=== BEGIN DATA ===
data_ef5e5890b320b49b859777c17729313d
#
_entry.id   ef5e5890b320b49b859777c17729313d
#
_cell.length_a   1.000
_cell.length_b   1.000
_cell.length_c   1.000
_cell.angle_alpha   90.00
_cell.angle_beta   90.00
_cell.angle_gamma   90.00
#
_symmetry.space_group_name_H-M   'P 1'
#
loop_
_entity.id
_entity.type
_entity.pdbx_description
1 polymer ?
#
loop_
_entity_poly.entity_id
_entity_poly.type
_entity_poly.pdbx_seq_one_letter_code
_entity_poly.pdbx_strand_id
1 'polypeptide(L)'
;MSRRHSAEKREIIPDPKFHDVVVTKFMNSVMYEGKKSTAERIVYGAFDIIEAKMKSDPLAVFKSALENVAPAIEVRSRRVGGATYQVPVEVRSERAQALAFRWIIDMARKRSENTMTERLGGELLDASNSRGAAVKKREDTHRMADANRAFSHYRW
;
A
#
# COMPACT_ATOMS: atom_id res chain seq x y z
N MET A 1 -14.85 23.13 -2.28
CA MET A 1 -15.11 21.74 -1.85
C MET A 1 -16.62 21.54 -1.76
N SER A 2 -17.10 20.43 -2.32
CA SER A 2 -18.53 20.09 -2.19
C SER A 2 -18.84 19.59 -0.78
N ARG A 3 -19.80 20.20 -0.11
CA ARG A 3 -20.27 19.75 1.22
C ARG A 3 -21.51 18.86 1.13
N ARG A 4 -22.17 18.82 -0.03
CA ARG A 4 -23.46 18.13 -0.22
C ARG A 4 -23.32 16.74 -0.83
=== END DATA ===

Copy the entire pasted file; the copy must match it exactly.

data_ef5e5890b320b49b859777c17729313d
#
_entry.id   ef5e5890b320b49b859777c17729313d
#
_cell.length_a   1.000
_cell.length_b   1.000
_cell.length_c   1.000
_cell.angle_alpha   90.00
_cell.angle_beta   90.00
_cell.angle_gamma   90.00
#
_symmetry.space_group_name_H-M   'P 1'
#
loop_
_entity.id
_entity.type
_entity.pdbx_description
1 polymer ?
#
loop_
_entity_poly.entity_id
_entity_poly.type
_entity_poly.pdbx_seq_one_letter_code
_entity_poly.pdbx_strand_id
1 'polypeptide(L)'
;MSRRHSAEKREIIPDPKFHDVVVTKFMNSVMYEGKKSTAERIVYGAFDIIEAKMKSDPLAVFKSALENVAPAIEVRSRRVGGATYQVPVEVRSERAQALAFRWIIDMARKRSENTMTERLGGELLDASNSRGAAVKKREDTHRMADANRAFSHYRW
;
A
#
# COMPACT_ATOMS: atom_id res chain seq x y z
N MET A 1 -14.85 23.13 -2.28
CA MET A 1 -15.11 21.74 -1.85
C MET A 1 -16.62 21.54 -1.76
N SER A 2 -17.10 20.43 -2.32
CA SER A 2 -18.53 20.09 -2.19
C SER A 2 -18.84 19.59 -0.78
N ARG A 3 -19.80 20.20 -0.11
CA ARG A 3 -20.27 19.75 1.22
C ARG A 3 -21.51 18.86 1.13
N ARG A 4 -22.17 18.82 -0.03
CA ARG A 4 -23.46 18.13 -0.22
C ARG A 4 -23.32 16.74 -0.83